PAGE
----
Contributed by:Healthians Team

Have you ever spent a night in bed tossing and turning, unable to catch a wink of sleep? If your response is a loud yes, this blog is for you! One of the most well-known sleep problems is insomnia, which is also one of the most misunderstood. 

We’re here to clear the confusion and incorrect assumptions on this potentially serious sleep disorder.

Myth #1: Insomnia is all in the mind


Insomnia is one of the most under-recognized, under-diagnosed, and under-treated medical disorders. Insomnia is an extremely real and distressing condition for anyone who experiences it. The symptoms are easy to recognize. A person with insomnia may display one or more symptoms, including:

  • Difficulty in falling asleep
  • Difficulty in staying asleep
  • Waking up early at odd hours
  • Repeated instances of waking up frequently at night

Additionally, patients may also experience one or more of the below-mentioned daytime impairments after a night of insomnia-affected sleep:

  • Feeling tired upon waking up
  • Having decreased energy levels and drive
  • Difficulty concentrating on daily tasks
  • Behavioral problems like impulsivity, aggression

Myth #2: Insomnia is a sign of a psychiatric disorder


Although psychological disorders like depression, anxiety, and stress can cause insomnia, however, it just one of the many triggers that can cause insomnia. In reality, insomnia is a sign of another problem rather than a sleep condition. It can be an indicator of an underlying physical condition, a medication side effect, restless legs syndrome, poor sleep hygiene, too much screen time, and sleep apnea. Other factors can include a loss of a loved one, marital difficulties, financial hardships, or concerns with family members or children. 

Myth #3: Alcohol intake can help you sleep if you have insomnia


Contrary to the popular assumption by insomniacs, consuming alcohol before getting to bed can have the opposite effect if you have insomnia. Undoubtedly, a drink or two can be relaxing, inducing drowsiness that makes it easier to fall asleep initially. But as your blood alcohol level begins to fall, you will wake up again and struggle to fall back asleep. A review of many sleep studies found that alcohol-disrupted sleep will make you feel groggy the next day and could affect daytime alertness, performance, and mood. What’s more? Alcohol can contribute to or worsen other sleep disorders, such as sleep apnea (a disorder in which you have one or more pauses in breathing while sleeping).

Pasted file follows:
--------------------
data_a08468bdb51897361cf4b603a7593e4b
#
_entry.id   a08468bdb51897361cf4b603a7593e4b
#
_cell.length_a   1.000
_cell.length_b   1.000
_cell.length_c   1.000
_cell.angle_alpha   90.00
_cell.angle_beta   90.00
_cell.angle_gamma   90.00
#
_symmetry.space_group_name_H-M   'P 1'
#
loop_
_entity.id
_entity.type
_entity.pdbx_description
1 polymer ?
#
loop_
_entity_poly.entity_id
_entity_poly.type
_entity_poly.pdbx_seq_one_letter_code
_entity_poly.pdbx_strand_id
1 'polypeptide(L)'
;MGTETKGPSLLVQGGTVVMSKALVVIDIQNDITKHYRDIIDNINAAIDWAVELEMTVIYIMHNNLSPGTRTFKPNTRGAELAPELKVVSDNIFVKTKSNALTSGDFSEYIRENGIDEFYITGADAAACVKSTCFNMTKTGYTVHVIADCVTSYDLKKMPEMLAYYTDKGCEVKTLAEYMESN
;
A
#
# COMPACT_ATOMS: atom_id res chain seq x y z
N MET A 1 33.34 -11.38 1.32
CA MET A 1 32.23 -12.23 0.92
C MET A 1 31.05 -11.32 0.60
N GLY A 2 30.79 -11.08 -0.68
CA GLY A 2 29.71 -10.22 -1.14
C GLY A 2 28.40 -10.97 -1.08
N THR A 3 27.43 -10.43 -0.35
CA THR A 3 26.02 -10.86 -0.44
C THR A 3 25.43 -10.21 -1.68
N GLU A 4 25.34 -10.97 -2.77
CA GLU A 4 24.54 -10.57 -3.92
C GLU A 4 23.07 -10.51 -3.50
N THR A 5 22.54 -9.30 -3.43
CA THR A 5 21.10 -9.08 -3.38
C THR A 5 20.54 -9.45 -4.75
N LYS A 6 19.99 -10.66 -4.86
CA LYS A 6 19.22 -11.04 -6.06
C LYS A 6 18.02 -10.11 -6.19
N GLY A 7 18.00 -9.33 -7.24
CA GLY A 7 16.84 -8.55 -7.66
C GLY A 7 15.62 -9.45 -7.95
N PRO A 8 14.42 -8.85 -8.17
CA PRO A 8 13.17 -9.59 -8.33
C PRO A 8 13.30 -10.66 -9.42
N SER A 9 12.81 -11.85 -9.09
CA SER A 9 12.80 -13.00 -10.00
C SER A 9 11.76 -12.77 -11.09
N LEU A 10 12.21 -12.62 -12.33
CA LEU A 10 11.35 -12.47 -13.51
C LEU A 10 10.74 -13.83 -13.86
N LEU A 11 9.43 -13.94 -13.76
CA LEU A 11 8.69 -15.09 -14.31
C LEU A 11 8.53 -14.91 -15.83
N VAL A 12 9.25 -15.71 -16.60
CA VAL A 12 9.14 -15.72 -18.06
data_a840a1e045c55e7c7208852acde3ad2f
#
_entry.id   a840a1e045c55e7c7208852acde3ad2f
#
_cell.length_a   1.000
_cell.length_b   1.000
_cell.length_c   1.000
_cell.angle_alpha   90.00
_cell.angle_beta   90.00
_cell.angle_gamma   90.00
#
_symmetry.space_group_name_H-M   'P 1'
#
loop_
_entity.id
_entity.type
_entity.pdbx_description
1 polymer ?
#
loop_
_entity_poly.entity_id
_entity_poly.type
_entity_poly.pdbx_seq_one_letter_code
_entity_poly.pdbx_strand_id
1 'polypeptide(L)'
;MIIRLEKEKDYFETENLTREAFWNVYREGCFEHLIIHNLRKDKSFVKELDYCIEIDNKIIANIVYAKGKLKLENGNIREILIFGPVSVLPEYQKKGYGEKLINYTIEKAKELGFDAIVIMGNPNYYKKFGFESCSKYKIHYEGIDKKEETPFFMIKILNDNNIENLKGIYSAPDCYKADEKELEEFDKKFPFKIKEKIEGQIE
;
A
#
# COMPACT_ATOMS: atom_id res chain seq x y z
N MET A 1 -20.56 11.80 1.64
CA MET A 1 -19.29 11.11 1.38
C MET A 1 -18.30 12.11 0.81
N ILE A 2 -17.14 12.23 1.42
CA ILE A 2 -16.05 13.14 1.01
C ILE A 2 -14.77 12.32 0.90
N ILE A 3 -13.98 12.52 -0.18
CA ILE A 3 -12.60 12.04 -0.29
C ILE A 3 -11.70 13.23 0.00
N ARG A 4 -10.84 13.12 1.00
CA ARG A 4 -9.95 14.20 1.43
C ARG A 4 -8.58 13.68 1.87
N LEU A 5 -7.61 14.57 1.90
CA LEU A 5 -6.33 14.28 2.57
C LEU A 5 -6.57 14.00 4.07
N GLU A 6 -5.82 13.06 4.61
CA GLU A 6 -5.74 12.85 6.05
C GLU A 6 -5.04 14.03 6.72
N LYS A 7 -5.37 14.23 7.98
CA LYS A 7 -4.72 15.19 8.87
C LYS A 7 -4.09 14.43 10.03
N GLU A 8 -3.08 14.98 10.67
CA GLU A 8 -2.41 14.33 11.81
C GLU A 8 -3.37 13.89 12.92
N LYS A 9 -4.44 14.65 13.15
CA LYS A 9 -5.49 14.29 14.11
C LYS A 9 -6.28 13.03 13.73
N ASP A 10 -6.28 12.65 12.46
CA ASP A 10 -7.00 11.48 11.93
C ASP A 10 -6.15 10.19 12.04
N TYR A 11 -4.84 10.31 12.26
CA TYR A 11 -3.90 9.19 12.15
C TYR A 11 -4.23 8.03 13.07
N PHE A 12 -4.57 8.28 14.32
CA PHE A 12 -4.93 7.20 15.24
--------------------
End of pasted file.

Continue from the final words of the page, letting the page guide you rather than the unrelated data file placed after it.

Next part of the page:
Myth #4: Reading on the computer or watching TV can induce sleep


Studies have shown that devices like computers, TV, mobile phones can actually raise levels of nervous activities instead of helping you in falling asleep. These devices can suppress the production of melatonin, a natural hormone that is released in the evening to get you ready for sleep.

Myth #5: Sleeping pills can cure insomnia


Tempted by the quick-fix of a sleeping pill before bed? Think again.  Undeniably, over-the-counter sleeping pills can restore peaceful sleep for a few days, but they have potential side effects, including the risk of dependency on it. Hence, one should always consult a doctor before consuming any type of sleeping pill. Although some sleep drugs can help relieve symptoms of insomnia, they cannot completely cure the disorder. It is better to resolve underlying health issues and address your sleep environment for the management of sleep deprivation.

Myth #6: The disorder will go away on its own


Sadly, no. You shouldn’t expect insomnia to go away on its own if you don’t know what’s causing it. When experiencing any of the symptoms of insomnia, it is vital to seek medical help for the actual reason and treatment of the sleep disturbance. This is because when it happens over a long period of time, serious side effects could arise, including decreased alertness, EDS, high blood pressure, weight gain, and an increased risk of heart disease, stroke, diabetes, and cancer.

Closing thoughts

Allowing insomnia to keep you up at night is not a good idea. Do not self-diagnose the condition or attempt to treat your symptoms without a proper evaluation. To overcome the cycle of sleep loss, it is recommended that you seek the help of a sleep specialist as soon as possible.

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